Our souls, higher self, and guides planned for us to grow up in Earth School to learn lessons, grow in love and compassion, and enjoy ourselves. We have a great variety of experiences that are constantly in flux. As we grow older and our circumstances change, our experiences change. The new circumstances continually being presented to us give us new opportunities to be loving, compassionate, and joyful or to feel hateful, full of disdain, and discouragement. That is how we have a metanoia, a change of heart and mind. It is how we enter the Kingdom of Heaven now.
When we interpret our experiences with other people with love and compassion, we act with love and compassion, so we grow loving, compassionate relationships. As we grow in love and compassion, we advance humankind’s evolution toward having a peaceful, loving, compassionate world.
Our tiny awareness is passive. It just registers what comes to it. Our interpretations of the experiences are the most important part of our lives from moment to moment. The interpretations can result in love, joy, and peace or agitation, fear, and animosity. These interpretations come automatically from our subconscious, without our control. The emotions automatically follow.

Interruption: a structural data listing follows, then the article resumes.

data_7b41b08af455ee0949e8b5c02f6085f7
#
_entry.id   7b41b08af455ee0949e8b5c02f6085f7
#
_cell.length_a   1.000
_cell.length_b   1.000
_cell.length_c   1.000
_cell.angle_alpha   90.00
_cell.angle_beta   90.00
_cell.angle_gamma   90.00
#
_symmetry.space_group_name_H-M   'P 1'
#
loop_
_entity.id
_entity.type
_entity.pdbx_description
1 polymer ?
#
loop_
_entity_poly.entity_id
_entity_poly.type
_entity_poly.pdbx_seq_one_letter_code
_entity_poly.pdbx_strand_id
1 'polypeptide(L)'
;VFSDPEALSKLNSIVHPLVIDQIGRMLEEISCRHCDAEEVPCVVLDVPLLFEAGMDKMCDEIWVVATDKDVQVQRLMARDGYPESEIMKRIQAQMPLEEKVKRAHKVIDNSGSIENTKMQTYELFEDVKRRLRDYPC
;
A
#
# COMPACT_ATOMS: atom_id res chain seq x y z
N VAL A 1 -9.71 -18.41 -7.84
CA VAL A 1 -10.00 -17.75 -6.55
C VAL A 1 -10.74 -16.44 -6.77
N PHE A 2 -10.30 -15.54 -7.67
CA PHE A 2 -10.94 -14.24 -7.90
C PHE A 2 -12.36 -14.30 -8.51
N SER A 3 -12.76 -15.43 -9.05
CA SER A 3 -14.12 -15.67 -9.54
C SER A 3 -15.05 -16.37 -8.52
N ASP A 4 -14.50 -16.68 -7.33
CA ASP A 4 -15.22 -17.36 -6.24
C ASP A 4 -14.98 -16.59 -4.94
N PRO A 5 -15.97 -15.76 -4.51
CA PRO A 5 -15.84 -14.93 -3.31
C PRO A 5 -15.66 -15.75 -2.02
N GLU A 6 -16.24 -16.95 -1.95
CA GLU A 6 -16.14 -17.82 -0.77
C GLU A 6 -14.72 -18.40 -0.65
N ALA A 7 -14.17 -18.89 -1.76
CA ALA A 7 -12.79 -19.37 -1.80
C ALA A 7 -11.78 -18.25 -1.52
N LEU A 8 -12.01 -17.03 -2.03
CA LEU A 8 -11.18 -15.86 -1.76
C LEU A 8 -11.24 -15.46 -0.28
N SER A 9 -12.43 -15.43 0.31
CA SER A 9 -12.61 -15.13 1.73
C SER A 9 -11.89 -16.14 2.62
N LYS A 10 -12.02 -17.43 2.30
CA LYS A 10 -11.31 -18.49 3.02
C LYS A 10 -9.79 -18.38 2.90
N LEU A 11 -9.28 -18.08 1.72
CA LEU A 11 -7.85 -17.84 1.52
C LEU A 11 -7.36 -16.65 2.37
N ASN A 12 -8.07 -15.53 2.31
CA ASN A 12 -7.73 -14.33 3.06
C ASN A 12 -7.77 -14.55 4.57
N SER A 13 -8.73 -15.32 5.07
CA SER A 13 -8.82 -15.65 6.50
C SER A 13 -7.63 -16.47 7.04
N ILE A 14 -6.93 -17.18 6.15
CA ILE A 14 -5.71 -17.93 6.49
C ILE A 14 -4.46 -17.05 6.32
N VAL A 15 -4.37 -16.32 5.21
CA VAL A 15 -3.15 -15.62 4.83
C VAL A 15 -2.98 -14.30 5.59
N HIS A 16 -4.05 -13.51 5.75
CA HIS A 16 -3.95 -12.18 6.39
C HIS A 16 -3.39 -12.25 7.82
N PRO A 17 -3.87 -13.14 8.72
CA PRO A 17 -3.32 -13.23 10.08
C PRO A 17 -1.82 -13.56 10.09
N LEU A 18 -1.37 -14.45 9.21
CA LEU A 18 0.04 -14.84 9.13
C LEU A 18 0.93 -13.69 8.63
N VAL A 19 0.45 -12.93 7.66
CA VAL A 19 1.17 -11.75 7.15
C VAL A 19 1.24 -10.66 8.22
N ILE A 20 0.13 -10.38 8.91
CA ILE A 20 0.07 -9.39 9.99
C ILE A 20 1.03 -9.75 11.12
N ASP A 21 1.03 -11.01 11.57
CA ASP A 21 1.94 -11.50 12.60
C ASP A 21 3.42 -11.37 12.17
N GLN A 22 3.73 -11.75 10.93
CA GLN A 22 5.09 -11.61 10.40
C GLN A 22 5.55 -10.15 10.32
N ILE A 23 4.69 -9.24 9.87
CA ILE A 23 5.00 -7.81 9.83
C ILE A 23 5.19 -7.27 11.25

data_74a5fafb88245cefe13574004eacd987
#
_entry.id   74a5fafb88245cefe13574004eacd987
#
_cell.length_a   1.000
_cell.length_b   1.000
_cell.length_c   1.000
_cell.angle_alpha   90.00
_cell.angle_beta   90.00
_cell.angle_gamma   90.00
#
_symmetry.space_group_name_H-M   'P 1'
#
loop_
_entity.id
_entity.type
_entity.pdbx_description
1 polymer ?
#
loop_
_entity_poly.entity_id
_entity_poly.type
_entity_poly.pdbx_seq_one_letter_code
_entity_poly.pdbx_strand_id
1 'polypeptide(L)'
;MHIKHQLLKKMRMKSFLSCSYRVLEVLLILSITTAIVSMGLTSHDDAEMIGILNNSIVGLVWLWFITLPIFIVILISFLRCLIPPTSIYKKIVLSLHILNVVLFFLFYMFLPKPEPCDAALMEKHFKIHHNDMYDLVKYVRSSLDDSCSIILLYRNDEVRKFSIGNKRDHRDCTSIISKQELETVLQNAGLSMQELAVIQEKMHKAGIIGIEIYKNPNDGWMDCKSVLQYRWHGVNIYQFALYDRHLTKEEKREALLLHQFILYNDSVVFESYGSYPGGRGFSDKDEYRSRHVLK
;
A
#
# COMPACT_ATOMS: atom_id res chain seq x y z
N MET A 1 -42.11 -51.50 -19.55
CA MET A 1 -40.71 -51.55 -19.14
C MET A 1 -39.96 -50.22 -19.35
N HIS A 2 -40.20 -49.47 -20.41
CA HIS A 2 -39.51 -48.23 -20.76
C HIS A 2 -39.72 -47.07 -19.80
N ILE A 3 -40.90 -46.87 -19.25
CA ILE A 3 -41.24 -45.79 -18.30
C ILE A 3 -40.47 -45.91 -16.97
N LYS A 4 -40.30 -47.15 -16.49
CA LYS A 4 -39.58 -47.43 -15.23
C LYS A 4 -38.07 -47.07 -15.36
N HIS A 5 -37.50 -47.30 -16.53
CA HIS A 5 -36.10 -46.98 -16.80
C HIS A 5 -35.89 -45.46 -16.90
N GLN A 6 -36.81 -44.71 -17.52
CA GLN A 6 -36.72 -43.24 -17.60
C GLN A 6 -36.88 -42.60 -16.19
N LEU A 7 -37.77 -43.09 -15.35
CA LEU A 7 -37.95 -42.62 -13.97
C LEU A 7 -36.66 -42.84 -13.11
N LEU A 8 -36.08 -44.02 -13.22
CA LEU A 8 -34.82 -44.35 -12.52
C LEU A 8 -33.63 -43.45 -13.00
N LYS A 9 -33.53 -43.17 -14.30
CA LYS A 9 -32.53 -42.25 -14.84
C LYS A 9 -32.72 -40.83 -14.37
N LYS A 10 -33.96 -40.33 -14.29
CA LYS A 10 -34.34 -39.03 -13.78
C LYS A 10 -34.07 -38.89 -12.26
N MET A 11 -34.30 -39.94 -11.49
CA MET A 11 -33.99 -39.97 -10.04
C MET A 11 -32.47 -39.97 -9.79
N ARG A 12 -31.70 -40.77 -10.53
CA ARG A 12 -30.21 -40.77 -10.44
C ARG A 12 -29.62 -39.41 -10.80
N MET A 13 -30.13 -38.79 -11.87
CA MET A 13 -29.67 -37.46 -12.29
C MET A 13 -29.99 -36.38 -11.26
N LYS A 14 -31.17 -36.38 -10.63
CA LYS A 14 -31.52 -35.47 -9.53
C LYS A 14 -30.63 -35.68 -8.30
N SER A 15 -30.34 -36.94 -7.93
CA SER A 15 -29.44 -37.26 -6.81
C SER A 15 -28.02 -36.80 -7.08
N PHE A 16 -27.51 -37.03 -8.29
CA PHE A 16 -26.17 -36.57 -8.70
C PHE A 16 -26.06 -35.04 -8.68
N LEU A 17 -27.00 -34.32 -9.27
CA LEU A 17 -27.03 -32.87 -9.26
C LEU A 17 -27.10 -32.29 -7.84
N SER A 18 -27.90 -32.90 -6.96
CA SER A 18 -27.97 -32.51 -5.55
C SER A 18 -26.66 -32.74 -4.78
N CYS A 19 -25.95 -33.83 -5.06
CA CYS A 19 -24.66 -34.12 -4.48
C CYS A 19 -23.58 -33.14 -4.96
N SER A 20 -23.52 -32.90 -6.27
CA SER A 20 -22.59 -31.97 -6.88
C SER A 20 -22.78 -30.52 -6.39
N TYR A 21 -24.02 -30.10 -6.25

We can change what comes automatically from the subconscious when we have experiences. We can change disdain to empathy, fear to fearlessness, agitation to peace, and animosity to good will. Our common emotions can be love, peace, and joy most of the time in our daily lives. To do so, we must change our interpretations of experience one interpretation at a time so eventually we almost always interpret experiences with love and compassion. Our lives will then be filled with love, peace, and joy.
We will have had a metanoia.